The University of Maryland’s journalism major is no longer a Limited Enrollment Program — a status that had capped enrollment and led to more competitive admissions criteria in the major.
Without the LEP status, students can transfer into the program without taking certain courses or receiving certain grades beforehand, said Lucy Dalglish, dean of the journalism college. It makes the program more “inclusive,” she added.
The change came after the university identified an increase in the college’s enrollment capacity — which is calculated based on the number of faculty and number of students — over the past five years, said undergraduate studies dean William Cohen.
Dalglish said an increase in the college faculty through grant funding has allowed the program to expand to more students.
This university uses LEP status as a last resort for colleges that can’t handle the demand for their programs, Cohen explained. But the journalism college is equipped to meet its demand, Cohen said.
The journalism college also moved to Knight Hall in 2010, which allowed the program to increase capacity, Dalglish said. Before the move, the program held classes in Chincoteague Hall. This limited space and a previous need to supply students’ computers led to the college gaining LEP status, Dalglish added.
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Today, the college can admit roughly 140 students in each freshman class, Dalglish said, but keeps its admittance smaller to maintain its journalism school accreditation.
In the last five years, the college freshman class sizes have ranged from 80 to 120 students. The current freshman class of 78 students is the lowest since 1992, according to this university’s institutional research, planning and assessment office.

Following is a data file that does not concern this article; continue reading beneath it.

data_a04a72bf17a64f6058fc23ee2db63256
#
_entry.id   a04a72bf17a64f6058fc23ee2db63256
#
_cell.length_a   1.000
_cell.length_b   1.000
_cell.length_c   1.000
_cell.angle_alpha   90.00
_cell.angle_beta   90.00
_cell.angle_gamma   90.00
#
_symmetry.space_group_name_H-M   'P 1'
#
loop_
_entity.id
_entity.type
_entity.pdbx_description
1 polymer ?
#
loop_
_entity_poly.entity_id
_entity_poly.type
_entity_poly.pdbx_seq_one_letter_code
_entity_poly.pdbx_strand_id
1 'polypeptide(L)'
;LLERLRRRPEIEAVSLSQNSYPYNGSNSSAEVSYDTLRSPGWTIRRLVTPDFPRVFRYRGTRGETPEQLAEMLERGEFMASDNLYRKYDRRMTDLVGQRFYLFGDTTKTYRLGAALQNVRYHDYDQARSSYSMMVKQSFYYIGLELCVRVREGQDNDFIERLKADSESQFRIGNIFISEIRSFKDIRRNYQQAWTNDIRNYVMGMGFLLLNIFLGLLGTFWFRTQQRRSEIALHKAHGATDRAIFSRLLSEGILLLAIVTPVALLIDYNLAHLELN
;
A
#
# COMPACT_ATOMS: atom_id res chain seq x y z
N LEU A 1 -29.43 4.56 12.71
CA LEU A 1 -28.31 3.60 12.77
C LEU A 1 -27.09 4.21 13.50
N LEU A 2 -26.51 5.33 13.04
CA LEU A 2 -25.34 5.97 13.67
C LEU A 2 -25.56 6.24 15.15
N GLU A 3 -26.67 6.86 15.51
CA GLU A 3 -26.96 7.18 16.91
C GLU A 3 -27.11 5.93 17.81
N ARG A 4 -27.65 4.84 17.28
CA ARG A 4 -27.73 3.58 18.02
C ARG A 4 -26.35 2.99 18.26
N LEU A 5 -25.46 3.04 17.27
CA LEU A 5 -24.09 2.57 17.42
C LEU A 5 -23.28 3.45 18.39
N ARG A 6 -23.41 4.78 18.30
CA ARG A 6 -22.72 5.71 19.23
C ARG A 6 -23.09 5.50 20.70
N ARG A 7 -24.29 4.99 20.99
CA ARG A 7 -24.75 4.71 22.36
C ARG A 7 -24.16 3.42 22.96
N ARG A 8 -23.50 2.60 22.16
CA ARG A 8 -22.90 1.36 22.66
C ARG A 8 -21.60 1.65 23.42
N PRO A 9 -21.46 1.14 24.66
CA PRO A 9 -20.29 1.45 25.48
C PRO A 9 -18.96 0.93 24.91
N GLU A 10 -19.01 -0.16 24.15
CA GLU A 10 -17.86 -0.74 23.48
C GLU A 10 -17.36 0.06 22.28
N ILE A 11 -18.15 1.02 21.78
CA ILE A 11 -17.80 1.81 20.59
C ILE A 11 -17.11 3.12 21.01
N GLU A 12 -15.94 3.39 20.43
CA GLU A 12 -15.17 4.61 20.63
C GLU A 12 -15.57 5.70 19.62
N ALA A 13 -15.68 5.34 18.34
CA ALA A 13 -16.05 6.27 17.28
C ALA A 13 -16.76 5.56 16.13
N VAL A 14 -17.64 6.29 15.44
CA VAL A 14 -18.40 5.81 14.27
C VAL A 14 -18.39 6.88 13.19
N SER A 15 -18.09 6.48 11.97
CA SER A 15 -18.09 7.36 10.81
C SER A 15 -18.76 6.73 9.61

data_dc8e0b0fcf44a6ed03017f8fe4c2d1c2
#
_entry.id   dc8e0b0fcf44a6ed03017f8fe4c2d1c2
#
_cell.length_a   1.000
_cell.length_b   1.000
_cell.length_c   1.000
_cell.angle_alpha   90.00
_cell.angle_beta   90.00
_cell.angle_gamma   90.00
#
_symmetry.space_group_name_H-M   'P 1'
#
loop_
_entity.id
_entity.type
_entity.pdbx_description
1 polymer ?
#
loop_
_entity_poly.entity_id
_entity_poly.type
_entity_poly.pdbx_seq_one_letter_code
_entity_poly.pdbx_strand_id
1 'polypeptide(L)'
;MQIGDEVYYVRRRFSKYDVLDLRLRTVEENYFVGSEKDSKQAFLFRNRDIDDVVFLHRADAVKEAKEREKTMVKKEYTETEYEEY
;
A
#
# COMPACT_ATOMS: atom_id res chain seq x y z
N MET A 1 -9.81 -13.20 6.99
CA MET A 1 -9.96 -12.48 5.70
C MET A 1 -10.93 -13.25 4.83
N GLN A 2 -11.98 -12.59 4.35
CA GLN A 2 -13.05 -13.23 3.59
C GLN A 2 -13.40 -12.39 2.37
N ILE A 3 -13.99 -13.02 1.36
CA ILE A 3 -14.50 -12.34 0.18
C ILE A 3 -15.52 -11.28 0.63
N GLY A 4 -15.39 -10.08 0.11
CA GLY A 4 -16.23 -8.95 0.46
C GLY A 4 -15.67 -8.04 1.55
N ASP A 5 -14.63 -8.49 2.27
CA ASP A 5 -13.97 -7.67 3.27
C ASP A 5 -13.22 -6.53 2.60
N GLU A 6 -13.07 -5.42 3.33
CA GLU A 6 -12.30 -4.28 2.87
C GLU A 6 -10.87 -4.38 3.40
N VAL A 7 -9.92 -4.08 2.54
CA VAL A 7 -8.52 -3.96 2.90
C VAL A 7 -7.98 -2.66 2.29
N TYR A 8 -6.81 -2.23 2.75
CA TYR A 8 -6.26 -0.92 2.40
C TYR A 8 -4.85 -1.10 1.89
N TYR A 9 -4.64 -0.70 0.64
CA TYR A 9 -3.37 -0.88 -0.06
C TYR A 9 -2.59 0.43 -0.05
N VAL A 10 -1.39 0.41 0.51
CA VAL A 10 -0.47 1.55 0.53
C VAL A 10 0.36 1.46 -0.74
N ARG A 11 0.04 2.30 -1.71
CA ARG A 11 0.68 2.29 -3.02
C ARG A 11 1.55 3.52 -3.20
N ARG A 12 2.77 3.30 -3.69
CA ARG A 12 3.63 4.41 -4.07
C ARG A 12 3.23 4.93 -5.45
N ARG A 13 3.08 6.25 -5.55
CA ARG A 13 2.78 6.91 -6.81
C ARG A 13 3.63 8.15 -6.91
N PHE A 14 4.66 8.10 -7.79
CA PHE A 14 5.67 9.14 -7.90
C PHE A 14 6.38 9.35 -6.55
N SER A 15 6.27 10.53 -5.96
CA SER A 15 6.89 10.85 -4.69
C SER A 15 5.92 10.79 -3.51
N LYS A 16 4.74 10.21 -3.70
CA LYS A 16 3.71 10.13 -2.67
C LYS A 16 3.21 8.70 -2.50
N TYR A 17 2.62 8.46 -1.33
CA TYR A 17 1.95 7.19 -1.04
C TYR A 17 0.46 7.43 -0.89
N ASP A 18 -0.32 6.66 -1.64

Some journalism students say the change could hinder the prestige of the college, but university officials say the change is part of an effort to limit the number of LEPs at this university and could allow for more inclusivity.
“The position of the university on limited enrollment programs is that we want there to be as few as possible,” Cohen said. “If there is any ability to not start one, or to remove one that is already in place, that is our goal.”
Freshman journalism major Ava Thompson is worried the LEP status change could limit students’ connections with their classmates.
“A reason why I chose the school is because of the community it seems like it has, because of the low amount of people,” Thompson said.
Some other journalism majors, including freshman Sasha Allen, consider the college’s LEP status a mark of its prestige as a top journalism school in the nation.
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“[The status change] just changed a little bit how I think about [the program] because it’s not as exclusive,” Allen said. “It does bring down the prestige a bit, in terms of the qualifications that you need to enter the program initially.”
Cohen said the college rarely uses its LEP status to deny a student admission.
LEP status also meant any student who wanted to switch their major to journalism or a transfer student who wanted to major in journalism had to take three journalism gateway courses before being accepted into the program.
Dalglish believes this feature of LEP programs has held the college back from welcoming new students.
“We’re all about inclusivity right now,” Dalglish said. “There are many different ways to be inclusive, and I think making people feel that they’re part of the college as soon as possible is an important part of that.”
Allen agreed the college should remove barriers to journalism education. For her, LEP status guaranteed other students would be as passionate about journalism as she is.
“It is good that it will open it up to other people who would not have that experience, but then it also opens up to people who aren’t sure what they want to do,” Allen said.
Junior journalism major Michael Rovetto is one of 16 students who transferred into the college this fall. After a “worrisome” placement into letters and sciences after first applying to this university from his community college, he experienced a “sigh of relief” when he moved into the journalism program less than two months before the semester began.
Rovetto hopes the college’s change in LEP status will help “open up” the program.
“Not having those barriers, I think you’ll see a lot of people more interested in getting out there, and even doing better,” Rovetto said.